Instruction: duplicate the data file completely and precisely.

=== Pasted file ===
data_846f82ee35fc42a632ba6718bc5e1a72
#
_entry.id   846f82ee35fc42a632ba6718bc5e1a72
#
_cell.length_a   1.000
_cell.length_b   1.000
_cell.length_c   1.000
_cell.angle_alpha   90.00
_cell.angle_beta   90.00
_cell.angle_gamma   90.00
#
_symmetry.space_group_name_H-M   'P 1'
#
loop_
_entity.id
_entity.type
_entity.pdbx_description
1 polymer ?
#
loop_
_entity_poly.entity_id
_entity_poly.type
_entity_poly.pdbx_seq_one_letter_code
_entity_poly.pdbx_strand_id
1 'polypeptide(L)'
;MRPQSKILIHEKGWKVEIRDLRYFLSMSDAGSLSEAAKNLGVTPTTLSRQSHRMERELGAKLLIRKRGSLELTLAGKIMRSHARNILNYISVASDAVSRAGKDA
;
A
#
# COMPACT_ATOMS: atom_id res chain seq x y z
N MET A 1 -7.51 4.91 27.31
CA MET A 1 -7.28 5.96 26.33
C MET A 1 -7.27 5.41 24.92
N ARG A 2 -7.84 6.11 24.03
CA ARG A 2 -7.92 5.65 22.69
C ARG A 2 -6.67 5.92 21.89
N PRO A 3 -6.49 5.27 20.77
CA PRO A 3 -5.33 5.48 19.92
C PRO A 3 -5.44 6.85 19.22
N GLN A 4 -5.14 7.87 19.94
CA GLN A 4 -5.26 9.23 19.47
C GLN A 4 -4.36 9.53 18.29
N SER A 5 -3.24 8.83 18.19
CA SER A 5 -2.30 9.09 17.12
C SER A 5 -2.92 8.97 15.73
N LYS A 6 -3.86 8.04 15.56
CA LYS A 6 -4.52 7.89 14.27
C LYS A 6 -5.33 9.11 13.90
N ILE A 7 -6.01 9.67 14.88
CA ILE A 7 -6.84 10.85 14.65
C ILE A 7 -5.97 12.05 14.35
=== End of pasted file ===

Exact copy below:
data_846f82ee35fc42a632ba6718bc5e1a72
#
_entry.id   846f82ee35fc42a632ba6718bc5e1a72
#
_cell.length_a   1.000
_cell.length_b   1.000
_cell.length_c   1.000
_cell.angle_alpha   90.00
_cell.angle_beta   90.00
_cell.angle_gamma   90.00
#
_symmetry.space_group_name_H-M   'P 1'
#
loop_
_entity.id
_entity.type
_entity.pdbx_description
1 polymer ?
#
loop_
_entity_poly.entity_id
_entity_poly.type
_entity_poly.pdbx_seq_one_letter_code
_entity_poly.pdbx_strand_id
1 'polypeptide(L)'
;MRPQSKILIHEKGWKVEIRDLRYFLSMSDAGSLSEAAKNLGVTPTTLSRQSHRMERELGAKLLIRKRGSLELTLAGKIMRSHARNILNYISVASDAVSRAGKDA
;
A
#
# COMPACT_ATOMS: atom_id res chain seq x y z
N MET A 1 -7.51 4.91 27.31
CA MET A 1 -7.28 5.96 26.33
C MET A 1 -7.27 5.41 24.92
N ARG A 2 -7.84 6.11 24.03
CA ARG A 2 -7.92 5.65 22.69
C ARG A 2 -6.67 5.92 21.89
N PRO A 3 -6.49 5.27 20.77
CA PRO A 3 -5.33 5.48 19.92
C PRO A 3 -5.44 6.85 19.22
N GLN A 4 -5.14 7.87 19.94
CA GLN A 4 -5.26 9.23 19.47
C GLN A 4 -4.36 9.53 18.29
N SER A 5 -3.24 8.83 18.19
CA SER A 5 -2.30 9.09 17.12
C SER A 5 -2.92 8.97 15.73
N LYS A 6 -3.86 8.04 15.56
CA LYS A 6 -4.52 7.89 14.27
C LYS A 6 -5.33 9.11 13.90
N ILE A 7 -6.01 9.67 14.88
CA ILE A 7 -6.84 10.85 14.65
C ILE A 7 -5.97 12.05 14.35